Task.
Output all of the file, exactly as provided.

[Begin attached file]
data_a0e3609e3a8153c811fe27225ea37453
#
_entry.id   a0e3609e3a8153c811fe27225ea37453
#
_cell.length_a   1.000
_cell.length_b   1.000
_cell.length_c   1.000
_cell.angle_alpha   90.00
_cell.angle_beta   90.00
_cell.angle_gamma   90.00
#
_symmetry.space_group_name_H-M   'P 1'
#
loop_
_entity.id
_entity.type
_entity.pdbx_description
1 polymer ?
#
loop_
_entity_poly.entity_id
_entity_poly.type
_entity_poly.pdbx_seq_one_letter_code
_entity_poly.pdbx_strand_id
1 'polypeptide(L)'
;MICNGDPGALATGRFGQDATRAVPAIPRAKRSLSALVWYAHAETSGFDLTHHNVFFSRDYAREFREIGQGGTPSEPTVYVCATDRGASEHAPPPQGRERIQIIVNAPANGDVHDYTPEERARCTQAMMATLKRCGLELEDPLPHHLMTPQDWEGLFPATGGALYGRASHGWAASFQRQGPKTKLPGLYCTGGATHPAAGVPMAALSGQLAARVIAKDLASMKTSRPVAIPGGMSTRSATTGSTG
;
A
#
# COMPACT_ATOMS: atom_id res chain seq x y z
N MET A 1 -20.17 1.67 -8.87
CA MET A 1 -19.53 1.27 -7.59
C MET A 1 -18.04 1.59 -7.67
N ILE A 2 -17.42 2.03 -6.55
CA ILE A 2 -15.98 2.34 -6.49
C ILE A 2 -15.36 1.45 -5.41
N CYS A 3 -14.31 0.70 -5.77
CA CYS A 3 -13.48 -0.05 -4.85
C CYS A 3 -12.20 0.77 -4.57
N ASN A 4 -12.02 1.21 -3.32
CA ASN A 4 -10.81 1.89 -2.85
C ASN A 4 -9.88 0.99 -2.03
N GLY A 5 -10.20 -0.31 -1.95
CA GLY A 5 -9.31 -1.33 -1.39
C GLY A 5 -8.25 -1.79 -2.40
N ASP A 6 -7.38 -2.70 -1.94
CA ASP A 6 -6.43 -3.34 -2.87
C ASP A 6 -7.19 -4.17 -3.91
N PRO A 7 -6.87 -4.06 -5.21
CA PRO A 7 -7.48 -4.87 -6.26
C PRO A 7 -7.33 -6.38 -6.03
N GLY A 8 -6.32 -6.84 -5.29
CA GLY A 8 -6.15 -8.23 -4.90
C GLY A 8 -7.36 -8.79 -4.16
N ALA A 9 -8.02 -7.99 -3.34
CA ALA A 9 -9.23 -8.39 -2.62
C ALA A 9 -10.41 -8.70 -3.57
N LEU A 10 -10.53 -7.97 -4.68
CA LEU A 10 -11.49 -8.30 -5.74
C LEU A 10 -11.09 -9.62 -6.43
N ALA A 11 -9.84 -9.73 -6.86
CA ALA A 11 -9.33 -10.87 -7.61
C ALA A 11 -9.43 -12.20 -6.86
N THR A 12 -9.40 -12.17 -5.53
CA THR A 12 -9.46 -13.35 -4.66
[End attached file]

data_a0e3609e3a8153c811fe27225ea37453
#
_entry.id   a0e3609e3a8153c811fe27225ea37453
#
_cell.length_a   1.000
_cell.length_b   1.000
_cell.length_c   1.000
_cell.angle_alpha   90.00
_cell.angle_beta   90.00
_cell.angle_gamma   90.00
#
_symmetry.space_group_name_H-M   'P 1'
#
loop_
_entity.id
_entity.type
_entity.pdbx_description
1 polymer ?
#
loop_
_entity_poly.entity_id
_entity_poly.type
_entity_poly.pdbx_seq_one_letter_code
_entity_poly.pdbx_strand_id
1 'polypeptide(L)'
;MICNGDPGALATGRFGQDATRAVPAIPRAKRSLSALVWYAHAETSGFDLTHHNVFFSRDYAREFREIGQGGTPSEPTVYVCATDRGASEHAPPPQGRERIQIIVNAPANGDVHDYTPEERARCTQAMMATLKRCGLELEDPLPHHLMTPQDWEGLFPATGGALYGRASHGWAASFQRQGPKTKLPGLYCTGGATHPAAGVPMAALSGQLAARVIAKDLASMKTSRPVAIPGGMSTRSATTGSTG
;
A
#
# COMPACT_ATOMS: atom_id res chain seq x y z
N MET A 1 -20.17 1.67 -8.87
CA MET A 1 -19.53 1.27 -7.59
C MET A 1 -18.04 1.59 -7.67
N ILE A 2 -17.42 2.03 -6.55
CA ILE A 2 -15.98 2.34 -6.49
C ILE A 2 -15.36 1.45 -5.41
N CYS A 3 -14.31 0.70 -5.77
CA CYS A 3 -13.48 -0.05 -4.85
C CYS A 3 -12.20 0.77 -4.57
N ASN A 4 -12.02 1.21 -3.32
CA ASN A 4 -10.81 1.89 -2.85
C ASN A 4 -9.88 0.99 -2.03
N GLY A 5 -10.20 -0.31 -1.95
CA GLY A 5 -9.31 -1.33 -1.39
C GLY A 5 -8.25 -1.79 -2.40
N ASP A 6 -7.38 -2.70 -1.94
CA ASP A 6 -6.43 -3.34 -2.87
C ASP A 6 -7.19 -4.17 -3.91
N PRO A 7 -6.87 -4.06 -5.21
CA PRO A 7 -7.48 -4.87 -6.26
C PRO A 7 -7.33 -6.38 -6.03
N GLY A 8 -6.32 -6.84 -5.29
CA GLY A 8 -6.15 -8.23 -4.90
C GLY A 8 -7.36 -8.79 -4.16
N ALA A 9 -8.02 -7.99 -3.34
CA ALA A 9 -9.23 -8.39 -2.62
C ALA A 9 -10.41 -8.70 -3.57
N LEU A 10 -10.53 -7.97 -4.68
CA LEU A 10 -11.49 -8.30 -5.74
C LEU A 10 -11.09 -9.62 -6.43
N ALA A 11 -9.84 -9.73 -6.86
CA ALA A 11 -9.33 -10.87 -7.61
C ALA A 11 -9.43 -12.20 -6.86
N THR A 12 -9.40 -12.17 -5.53
CA THR A 12 -9.46 -13.35 -4.66